When we try to learn English by the conventional and known methods in schools today, when we get stuck, we think: “wow, I know so much, but I can’t say that!” or “why do I always brake like this?”. This happens because conventional courses focus separately on each aspect that makes up the language: grammar, vocabulary, and pronunciation. And in this way, no brain does not overload itself to try to put all this in the same context and make communication possible.
The problem is not that the brain has to process almost immediately the grammar rules, remember the words, and still worry about the correct sound of each word in a matter of seconds. It’s a lot to process at once, but that’s not why you stop talking. Learning aspects of a language that are dissociated from each other, as mentioned above, compromises the learning process, as it creates gaps that, over time, become increasingly difficult to fill.
For this reason, you must know a logical and practical method to learn English definitively. To give you an idea, conventional English courses take approximately two years to present all verb tenses to students, as teaching is fragmented.
In addition, they have excessive content due to the books being pre-formatted and divided into units. Classes usually have an excessive number of students who tend to have different ages, English levels, and goals. Added to this is an unfounded repudiation of the use of Portuguese, which should be treated as a facilitator of the language acquisition process in the initial phase of the course. Not to mention that several methods preach that everyone should learn English like a native child as if it were possible for an adult to learn like a child without being a child anymore. Read more (อ่านต่อ which is the term in Thai)
How About Changing The Way You Learn English?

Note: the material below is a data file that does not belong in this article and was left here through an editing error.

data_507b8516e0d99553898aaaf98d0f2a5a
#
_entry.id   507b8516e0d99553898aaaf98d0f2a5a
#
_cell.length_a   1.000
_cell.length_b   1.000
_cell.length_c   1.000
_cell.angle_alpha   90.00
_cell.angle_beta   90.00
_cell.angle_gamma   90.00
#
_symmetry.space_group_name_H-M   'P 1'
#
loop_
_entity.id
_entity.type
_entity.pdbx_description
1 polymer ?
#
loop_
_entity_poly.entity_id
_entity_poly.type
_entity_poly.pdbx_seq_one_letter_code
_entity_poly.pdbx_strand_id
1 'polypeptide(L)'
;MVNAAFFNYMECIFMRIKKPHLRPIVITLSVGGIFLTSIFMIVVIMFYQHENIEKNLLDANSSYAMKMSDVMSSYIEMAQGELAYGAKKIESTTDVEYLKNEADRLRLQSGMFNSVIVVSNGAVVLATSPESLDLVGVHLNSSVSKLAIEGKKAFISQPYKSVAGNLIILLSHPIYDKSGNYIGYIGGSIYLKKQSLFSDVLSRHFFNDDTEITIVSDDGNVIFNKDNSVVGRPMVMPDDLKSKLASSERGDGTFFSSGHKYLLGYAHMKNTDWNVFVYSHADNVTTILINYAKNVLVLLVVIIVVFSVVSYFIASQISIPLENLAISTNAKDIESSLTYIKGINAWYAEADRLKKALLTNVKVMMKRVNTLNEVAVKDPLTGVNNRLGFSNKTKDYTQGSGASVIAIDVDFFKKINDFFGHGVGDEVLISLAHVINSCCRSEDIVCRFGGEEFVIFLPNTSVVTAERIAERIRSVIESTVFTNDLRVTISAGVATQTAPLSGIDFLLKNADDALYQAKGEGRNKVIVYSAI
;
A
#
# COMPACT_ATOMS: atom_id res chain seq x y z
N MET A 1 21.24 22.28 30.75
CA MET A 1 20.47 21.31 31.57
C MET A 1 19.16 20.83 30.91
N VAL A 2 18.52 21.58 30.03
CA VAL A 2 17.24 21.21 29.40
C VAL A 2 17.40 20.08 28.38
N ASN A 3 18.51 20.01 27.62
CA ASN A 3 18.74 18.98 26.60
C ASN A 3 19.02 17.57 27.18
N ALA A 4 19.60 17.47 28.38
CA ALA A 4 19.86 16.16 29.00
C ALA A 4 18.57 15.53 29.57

How about learning everything together: grammar, vocabulary, and pronunciation? To acquire the language more naturally and fluently? If you notice, you’ve already learned several things in English this way:
Think, for example, of the sentence: “the book is on the table.” Many methods claim that the student, just by being exposed to this sentence, can already understand the aspects that compose it. It is impossible to say this even if the grammatical rules that involve the construction of this clause are perceptible.
Now, consider this sentence: “there was a book on the shelf.” Unlike the previous sentence, this one does not present a mental image. Despite its structure containing a verb, preposition, article, noun, etc., it is not part of the trivial knowledge taught by conventional methods to most language students.
The examples below are typical sentences of this trivial knowledge: “What’s your name?” “Where are you from?”, “How old are you?”, “Thank you very much,” “You’re welcome,” “I love you.” However, knowing such sentences does not mean that the student has absorbed the structure of the language to master it. We can say that the student has learned these sentences but may not recognize grammar, pronunciation, and the correct order of words just because he knows how to use them.